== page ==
It's time once again for the big, year-end, holidays. Everyone (well, almost everyone) is celebrating something. Most people will be observing some level of Christmas. A little over five million people will be lighting some sort of menorah in celebration of Chanukah (or Hanukkah or Chanukkah or Chhannnukkkkah or whatever). After the Christmas and Chanukah festivities have ended and all the dreidels have been packed away and the Christmas trees have been kicked to the curb, some people will be celebrating Kwanzaa. (Unclear estimates put that number anywhere between two and thirty million.) Muslims already had their traditional festival in the summer, as Ramadan and Eid-al-Fatr both fell in July.
Last weekend, Mrs. Pincus and I experienced the two extremes of the holiday season within a few hours of each other. In the afternoon, we joined my son and his girlfriend for the 12th Annual "LatkePalooza" held at a downtown Philadelphia Jewish community center. The event was sold out. I didn't even know that eleven similar events had preceded this one. For fifteen bucks, attendees clamored to sample latkes (fried potato pancakes, traditionally served on Chanukah) offered by a dozen different area restaurants. Some of the sizzling goodies were pretty average, not able to hold a shamash to my mother-in-law's version. Others, however, like the lox and pickled beet-topped morsels served by Philadelphia newcomer Abe Fisher were a delight. The Cajun spin from Catahoula was delicious as well, although the spicy apple sauce topping was a bit too much for Mrs. P's palette. The event was supplemented by a four-piece band playing family-oriented songs (with a few holiday-appropriate tunes sprinkled in the mix) and an awkward magician who was unable to hold anyone's interest. We observed a number of restaurants packing up their equipment well-before the 4 PM closing time. It seemed that the attendees descended upon the latkes with the efficiency of a swarm of locusts, wiping out the surplus in just forty minutes. The vendors appeared pleased with the prospect of an early exit.
|"They won't revoke my |
for this, will they?"
With the room nearly empty, we, too, exited and made our way to our next destination - a Christmas tree decorating party. (I was later informed that it was not a "party," but instead, should be referred to as a "spire." When I questioned the term "spire" in reference to an intimate get-together, I was told in the original text message it was actually a "soire," but auto-correct changed it to "spire." So, it stuck.) Our pal Kathy asked a select few of her "inner circle" to, essentially, come over and decorate her tree while she watched. Having never had the opportunity to decorate a Christmas tree in my Jewish household or among my Jewish friends, I watched as well. Mrs. P, whose family's Jewishness outranks me in spades, took a front-row seat for the activity, as she nursed a glass of sparkling cider. As the only Jews in a roomful of long-time Christmas celebrants, we were warmly received and the overall tone of the evening was one of snarky joviality. After a while, Mrs. P bravely joined another guest in adorning the tree when a "Gone with the Wind" ornament was produced from the packed box of decorations. My wife's favorite film is the epic Civil War tale and she knew she'd probably never get this opportunity again. Afterwards, everyone dined on a delicious, serve-yourself meal of homemade chili and a vegetarian-friendly corn soup. There was a miscommunication when we questioned the ingredients of the homemade cornbread. The preparer cheerfully rattled off the various components — flour, baking soda, etc. Satisfied, my Kosher-observant wife and my vegetarian self simultaneously popped warm slices into our mouths, when the guest suddenly remembered that she had smeared the pan with bacon grease prior to baking. Mrs. P and I exchanged wide-eyed panicked glances, although we were comforted in the fact that Jews don't acknowledge the existence of Hell and eternal damnation. We get enough guilt from our mothers. We also steered clear of the cornbread for the rest of the night.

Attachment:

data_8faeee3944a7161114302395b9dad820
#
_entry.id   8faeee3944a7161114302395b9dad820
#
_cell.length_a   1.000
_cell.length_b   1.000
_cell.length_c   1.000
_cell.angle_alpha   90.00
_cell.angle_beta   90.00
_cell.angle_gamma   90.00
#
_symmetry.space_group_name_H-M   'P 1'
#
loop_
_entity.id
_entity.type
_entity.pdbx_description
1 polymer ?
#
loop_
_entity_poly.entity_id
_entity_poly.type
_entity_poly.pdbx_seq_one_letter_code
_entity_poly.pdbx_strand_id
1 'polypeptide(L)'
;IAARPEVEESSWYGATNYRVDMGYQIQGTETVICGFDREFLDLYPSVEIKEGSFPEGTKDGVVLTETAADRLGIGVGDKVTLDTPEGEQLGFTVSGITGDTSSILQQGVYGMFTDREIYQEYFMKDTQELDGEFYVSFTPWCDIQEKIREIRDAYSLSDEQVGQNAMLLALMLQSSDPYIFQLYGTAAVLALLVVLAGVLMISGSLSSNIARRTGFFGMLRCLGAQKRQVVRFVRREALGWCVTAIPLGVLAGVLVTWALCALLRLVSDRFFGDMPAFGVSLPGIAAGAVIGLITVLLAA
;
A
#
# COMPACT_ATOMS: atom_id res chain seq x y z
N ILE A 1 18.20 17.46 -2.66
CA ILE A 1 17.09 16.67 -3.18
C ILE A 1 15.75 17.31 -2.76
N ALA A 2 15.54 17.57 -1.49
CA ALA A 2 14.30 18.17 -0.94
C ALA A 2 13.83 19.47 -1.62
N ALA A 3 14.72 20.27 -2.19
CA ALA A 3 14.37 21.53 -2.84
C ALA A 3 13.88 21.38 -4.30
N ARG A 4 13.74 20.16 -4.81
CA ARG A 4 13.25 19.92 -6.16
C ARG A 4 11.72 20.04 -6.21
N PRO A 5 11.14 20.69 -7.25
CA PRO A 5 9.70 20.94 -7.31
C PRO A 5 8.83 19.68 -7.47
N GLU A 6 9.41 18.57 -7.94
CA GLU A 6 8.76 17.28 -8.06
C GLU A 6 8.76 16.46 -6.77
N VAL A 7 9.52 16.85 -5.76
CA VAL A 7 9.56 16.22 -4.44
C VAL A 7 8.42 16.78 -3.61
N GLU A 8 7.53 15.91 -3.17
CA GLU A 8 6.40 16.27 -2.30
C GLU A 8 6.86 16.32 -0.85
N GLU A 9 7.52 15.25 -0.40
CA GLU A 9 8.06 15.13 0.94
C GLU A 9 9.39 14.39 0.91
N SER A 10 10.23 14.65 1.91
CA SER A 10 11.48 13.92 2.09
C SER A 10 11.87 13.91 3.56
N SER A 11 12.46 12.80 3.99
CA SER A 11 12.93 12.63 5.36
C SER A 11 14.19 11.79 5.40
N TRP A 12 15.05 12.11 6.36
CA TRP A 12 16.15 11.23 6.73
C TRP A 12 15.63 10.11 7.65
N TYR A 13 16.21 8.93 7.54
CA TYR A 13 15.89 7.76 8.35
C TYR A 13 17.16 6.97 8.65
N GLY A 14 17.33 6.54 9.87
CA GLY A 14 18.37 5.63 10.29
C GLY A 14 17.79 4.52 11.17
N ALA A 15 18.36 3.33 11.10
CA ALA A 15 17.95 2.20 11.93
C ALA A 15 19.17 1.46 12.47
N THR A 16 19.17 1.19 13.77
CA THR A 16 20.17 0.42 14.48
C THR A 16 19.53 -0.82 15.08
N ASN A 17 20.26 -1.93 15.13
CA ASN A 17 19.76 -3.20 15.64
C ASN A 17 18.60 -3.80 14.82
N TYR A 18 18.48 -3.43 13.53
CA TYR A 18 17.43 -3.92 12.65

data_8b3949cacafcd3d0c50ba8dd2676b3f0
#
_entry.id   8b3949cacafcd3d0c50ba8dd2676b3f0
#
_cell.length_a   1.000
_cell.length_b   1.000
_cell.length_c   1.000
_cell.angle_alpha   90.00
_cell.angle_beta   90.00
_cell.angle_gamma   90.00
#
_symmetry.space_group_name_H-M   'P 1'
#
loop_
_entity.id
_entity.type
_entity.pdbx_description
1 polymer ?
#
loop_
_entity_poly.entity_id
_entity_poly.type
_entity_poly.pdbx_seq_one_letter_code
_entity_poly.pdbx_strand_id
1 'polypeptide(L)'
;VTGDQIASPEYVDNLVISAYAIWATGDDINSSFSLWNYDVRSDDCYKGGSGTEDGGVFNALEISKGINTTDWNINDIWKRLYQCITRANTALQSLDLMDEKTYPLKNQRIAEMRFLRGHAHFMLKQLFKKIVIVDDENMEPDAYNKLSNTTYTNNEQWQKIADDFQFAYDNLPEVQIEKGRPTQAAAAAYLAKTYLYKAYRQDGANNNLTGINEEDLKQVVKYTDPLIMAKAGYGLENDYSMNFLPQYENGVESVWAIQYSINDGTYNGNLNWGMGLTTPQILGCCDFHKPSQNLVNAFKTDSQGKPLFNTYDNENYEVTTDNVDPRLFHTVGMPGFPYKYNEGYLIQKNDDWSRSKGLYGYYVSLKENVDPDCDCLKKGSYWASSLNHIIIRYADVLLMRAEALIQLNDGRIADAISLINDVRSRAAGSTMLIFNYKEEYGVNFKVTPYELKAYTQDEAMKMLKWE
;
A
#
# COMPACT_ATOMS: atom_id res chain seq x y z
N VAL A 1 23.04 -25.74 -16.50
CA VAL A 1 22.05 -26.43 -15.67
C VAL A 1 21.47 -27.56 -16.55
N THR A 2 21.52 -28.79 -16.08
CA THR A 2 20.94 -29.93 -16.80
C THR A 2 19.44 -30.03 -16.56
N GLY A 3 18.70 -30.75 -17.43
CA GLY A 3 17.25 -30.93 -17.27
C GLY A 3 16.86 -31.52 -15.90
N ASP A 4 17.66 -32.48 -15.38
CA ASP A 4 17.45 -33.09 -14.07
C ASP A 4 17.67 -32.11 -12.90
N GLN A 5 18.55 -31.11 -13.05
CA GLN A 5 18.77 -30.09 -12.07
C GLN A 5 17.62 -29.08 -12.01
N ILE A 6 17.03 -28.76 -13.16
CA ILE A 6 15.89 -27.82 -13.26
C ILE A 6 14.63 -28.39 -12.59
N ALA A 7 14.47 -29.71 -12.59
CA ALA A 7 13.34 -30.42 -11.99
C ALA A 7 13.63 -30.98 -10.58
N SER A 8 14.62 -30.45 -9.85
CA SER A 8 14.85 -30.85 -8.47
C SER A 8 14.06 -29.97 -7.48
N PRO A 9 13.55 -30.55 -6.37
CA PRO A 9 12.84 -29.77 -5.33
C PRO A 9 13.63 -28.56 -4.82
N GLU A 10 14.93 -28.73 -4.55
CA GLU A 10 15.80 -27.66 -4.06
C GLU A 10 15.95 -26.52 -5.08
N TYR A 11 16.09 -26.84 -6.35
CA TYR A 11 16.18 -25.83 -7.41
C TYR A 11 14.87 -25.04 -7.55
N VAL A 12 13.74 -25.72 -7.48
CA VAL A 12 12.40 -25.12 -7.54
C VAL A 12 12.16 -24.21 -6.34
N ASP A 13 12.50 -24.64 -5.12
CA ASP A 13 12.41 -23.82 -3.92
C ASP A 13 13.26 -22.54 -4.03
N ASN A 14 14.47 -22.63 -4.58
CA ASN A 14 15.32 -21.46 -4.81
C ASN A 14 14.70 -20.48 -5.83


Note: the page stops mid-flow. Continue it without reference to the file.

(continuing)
As the evening moved on, conversation bounced around, ranging from favorite holiday movies to various and diverse holiday celebrations to convincing me to allow my hair to go back to its natural color, a suggestion I quickly dismissed. Considering that my spouse and I had just met the other guests mere hours earlier, we were as close as childhood friends by evening's end, even hugging when we eventually parted.
Maybe this will become an annual tradition. And depending on when Eid-al-Fatr falls in 2015, perhaps someone will bring a plate of baklava. I don't think there is anything to decorate or light.